of Justice: An Analysis of Non-violent Drug Offenders with Minimal
(Editor's note: The following 'Executive
Summary' was prepared by the Office of the U.S. Deputy Attorney
General in February 1994 with the assistance
of the Bureau of Prisons and other agencies, for the review and
consideration of the Attorney General. Even though this report
is more than six years old it serves as evidence of the Attorney
General's longtime awareness of special problems associated with
the policies of mandatory-minimum sentencing. The percentages
and absolute numbers in this report offer some hint of the large
number of federal prisoners eligible for release as defined in
the Jubilee Justice petition to President Clinton.)
Recent years have been marked by dramatic
increases in the Federal prison population and in the number
of Federal defendants sentenced for drug law violations. This
report takes as its focus drug offenders with a minimal or no
prior criminal history whose offense did not involve sophisticated
criminal activity and whose offense behavior was not violent.
We refer to this person as a "low-level" drug offender.
This shorthand is adopted for purposes of convenience and not
to suggest any policy conclusions or assessments about the seriousness
or harm resulting from drug offenses. The purpose of the analysis
is to gain a more solid foundation of knowledge to inform criminal
justice policy decisions.
The study started with a group of offenders
selected from computerized records used by the U.S. Sentencing
Commission and the Bureau of Prisons. A sample was identified
on the basis of automated information about prior convictions,
violence in the current offense, and level of sophistication
of the instant offense. However, once the sample was identified,
more in-depth record searches (including paper records with considerably
more detail and National Crime Information Center records) disclosed
more specific information about criminal histories as well as
the functional role individual offenders played in their offenses.
It should be noted that there are at least
two fundamental approaches to the sentencing of drug law offenders.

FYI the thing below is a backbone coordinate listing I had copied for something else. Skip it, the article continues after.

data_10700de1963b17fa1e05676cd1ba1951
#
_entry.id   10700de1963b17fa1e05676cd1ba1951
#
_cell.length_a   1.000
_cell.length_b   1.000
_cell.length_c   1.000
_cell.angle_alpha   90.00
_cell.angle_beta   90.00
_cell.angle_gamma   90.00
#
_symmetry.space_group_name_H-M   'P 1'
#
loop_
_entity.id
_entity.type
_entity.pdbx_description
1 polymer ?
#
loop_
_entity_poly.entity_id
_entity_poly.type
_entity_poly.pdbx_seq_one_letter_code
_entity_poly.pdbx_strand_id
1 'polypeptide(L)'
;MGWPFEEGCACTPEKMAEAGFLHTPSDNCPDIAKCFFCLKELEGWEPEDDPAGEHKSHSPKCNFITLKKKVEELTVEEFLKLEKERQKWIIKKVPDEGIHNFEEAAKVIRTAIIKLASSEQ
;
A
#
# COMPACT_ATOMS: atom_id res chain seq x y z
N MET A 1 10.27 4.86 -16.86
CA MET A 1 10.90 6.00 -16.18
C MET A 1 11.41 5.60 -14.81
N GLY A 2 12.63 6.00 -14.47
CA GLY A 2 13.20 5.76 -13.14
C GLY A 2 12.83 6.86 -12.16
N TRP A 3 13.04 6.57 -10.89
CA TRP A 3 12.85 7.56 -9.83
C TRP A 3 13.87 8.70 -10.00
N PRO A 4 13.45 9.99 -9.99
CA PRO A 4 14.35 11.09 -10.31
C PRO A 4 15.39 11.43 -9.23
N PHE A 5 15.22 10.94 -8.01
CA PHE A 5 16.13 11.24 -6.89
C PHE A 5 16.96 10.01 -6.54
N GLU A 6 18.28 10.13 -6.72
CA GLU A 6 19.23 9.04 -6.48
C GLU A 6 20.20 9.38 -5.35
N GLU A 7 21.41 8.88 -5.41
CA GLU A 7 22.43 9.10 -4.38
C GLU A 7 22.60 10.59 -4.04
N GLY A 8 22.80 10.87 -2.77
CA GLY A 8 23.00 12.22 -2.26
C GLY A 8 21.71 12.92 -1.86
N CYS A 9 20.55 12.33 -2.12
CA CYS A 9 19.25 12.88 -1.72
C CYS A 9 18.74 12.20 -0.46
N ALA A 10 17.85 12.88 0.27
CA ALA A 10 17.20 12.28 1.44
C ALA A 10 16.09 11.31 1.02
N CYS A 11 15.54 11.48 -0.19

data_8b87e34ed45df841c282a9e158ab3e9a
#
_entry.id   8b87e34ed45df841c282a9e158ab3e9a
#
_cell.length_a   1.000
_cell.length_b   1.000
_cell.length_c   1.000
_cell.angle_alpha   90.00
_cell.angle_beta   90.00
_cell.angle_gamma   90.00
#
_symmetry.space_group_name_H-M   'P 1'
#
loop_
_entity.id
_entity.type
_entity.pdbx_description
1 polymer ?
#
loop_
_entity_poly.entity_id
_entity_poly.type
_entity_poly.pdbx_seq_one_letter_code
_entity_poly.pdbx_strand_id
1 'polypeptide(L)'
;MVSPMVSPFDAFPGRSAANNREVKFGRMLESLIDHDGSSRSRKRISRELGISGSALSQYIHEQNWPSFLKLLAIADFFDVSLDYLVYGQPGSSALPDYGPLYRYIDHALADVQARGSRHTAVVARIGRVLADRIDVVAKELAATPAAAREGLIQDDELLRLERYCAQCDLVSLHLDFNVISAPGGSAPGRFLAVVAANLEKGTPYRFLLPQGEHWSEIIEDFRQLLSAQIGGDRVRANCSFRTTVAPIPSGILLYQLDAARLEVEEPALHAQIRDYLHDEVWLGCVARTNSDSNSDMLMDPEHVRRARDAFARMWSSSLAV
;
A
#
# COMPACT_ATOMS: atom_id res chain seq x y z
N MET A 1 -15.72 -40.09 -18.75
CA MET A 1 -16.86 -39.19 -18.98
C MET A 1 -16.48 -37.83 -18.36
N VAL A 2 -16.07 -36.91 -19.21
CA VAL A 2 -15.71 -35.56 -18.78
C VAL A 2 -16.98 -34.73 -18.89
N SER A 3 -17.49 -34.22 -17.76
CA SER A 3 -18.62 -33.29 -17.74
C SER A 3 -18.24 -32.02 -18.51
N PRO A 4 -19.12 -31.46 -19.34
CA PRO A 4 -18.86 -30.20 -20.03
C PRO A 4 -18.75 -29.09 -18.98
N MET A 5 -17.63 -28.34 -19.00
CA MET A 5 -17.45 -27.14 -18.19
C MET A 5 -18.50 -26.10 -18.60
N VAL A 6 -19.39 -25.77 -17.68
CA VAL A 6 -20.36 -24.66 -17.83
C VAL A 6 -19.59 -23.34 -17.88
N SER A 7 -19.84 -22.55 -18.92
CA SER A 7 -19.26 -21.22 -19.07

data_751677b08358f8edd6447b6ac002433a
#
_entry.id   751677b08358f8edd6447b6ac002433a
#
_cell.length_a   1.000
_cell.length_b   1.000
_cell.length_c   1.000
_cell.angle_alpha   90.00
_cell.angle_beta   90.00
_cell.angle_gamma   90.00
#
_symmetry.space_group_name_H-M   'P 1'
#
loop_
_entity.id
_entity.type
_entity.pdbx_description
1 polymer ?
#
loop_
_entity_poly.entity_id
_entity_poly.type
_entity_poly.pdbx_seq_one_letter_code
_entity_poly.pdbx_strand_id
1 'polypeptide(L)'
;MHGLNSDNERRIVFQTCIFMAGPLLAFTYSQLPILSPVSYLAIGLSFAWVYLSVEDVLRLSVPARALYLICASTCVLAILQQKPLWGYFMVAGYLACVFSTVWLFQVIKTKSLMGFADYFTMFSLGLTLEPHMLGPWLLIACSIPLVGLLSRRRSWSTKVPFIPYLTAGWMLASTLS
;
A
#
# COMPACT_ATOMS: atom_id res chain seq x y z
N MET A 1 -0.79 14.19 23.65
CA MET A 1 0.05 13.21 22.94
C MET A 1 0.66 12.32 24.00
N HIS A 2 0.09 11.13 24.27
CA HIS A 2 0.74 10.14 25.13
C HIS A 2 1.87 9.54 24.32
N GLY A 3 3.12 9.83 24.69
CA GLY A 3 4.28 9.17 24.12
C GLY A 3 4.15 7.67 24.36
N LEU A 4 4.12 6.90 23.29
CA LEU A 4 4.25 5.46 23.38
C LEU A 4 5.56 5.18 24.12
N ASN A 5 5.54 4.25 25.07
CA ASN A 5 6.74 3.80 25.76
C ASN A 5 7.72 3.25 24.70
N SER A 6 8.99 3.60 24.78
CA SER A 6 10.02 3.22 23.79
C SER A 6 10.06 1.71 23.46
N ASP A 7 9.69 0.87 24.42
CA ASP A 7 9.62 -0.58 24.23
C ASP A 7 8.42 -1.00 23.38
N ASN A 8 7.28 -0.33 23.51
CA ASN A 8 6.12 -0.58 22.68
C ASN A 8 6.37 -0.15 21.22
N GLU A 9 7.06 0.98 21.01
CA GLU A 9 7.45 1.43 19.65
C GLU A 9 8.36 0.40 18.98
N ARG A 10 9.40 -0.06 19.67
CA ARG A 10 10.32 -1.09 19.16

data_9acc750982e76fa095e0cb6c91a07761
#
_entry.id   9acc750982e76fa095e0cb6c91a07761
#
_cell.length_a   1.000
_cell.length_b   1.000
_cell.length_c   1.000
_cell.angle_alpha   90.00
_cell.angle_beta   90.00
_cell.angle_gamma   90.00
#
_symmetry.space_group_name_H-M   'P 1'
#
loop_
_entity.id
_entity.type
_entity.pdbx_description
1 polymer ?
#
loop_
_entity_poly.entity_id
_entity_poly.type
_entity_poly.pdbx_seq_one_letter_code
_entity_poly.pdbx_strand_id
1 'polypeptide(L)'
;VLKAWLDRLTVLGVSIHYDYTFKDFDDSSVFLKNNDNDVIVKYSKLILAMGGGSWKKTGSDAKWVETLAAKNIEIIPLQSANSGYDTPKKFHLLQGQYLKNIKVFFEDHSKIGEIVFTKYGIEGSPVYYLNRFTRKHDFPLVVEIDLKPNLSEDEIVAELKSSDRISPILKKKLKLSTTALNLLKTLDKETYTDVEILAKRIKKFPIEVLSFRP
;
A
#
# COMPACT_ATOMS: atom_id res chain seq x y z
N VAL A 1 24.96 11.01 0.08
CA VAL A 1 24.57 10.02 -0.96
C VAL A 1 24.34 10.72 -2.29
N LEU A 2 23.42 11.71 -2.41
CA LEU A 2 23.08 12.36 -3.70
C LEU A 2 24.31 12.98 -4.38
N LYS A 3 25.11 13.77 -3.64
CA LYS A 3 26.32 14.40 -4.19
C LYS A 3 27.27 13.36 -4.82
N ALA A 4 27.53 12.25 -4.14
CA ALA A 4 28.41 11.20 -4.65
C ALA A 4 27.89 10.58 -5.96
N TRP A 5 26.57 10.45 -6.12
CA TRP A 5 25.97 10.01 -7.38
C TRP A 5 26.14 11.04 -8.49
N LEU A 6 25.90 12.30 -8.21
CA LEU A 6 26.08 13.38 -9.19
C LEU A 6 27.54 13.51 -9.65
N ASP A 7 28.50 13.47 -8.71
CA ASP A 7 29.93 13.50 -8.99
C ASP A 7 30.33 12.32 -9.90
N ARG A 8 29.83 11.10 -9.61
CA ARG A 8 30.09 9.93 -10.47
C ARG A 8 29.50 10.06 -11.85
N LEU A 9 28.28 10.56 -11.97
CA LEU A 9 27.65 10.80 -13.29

One approach emphasizes the harm associated with the amount of
drugs involved in the offense. Indeed, mandatory-minimum penalties
for drug offenses have this premise. A second approach recognizes
that in addition to the harm associated with the quantity of
drugs, there are other important sentencing factors including
the offender's role, and the risk he or she poses to the community.
This report does not endorse or recommend one approach above
the other. Rather it provides information on risk and role for
the consideration of policymakers.
The major findings of this study are:
- A substantial number of drug law violators
sentenced to incarceration in Bureau of Prisons custody can be
classified as "low-level". Using one set of criteria
which limited offenders to no current or prior violence in their
records, no involvement in sophisticated criminal activity and
no prior commitment, there were 16,316 Federal prisoners who
could be considered low-level drug law violators. They constituted
36.1 percent of all drug law offenders in the prison system and
21.2 percent of the total sentenced Federal prison population.
- If we further restricted the population to
those offenders with zero criminal history points - according
to U.S. Sentencing Commission rules, there were 12,727 Federal
prisoners who could be considered low-level drug law violators.
They constituted 28.2 percent of all drug offenders in the prison
system and 16.6 percent of all sentenced prisoners.
- The average sentence of the low-level drug
law offender group was 81.5 months which means that, under Guideline
sentencing (must serve 85% of sentence), these individuals will
serve, on average, at least 69 months before release from prison.
- Even with a liberal interpretation of criminal
justice contact (where criminal justice contact was defined as
an arrest regardless of disposition), the majority of low-level
offenders had no prior recorded contact with the criminal justice
system. The data do not reflect criminal justice contacts outside
the United States. Therefore, criminal justice contacts for non-citizens
may be under-reported.
- Based on the study sample, two-thirds of
low-level drug offenders currently in the Bureau of Prisons (1994)
received mandatory-minimum sentences. Even among low-level drug
offenders, sentences have increased 150% above what they were
prior to the implementation of Sentencing Guidelines and significant
sentencing legislation which established mandatory-minimum sentences
for primarily drug and weapons offenses.
- Among the low-level offenders, 42.3 percent
were couriers or played peripheral roles in drug trafficking.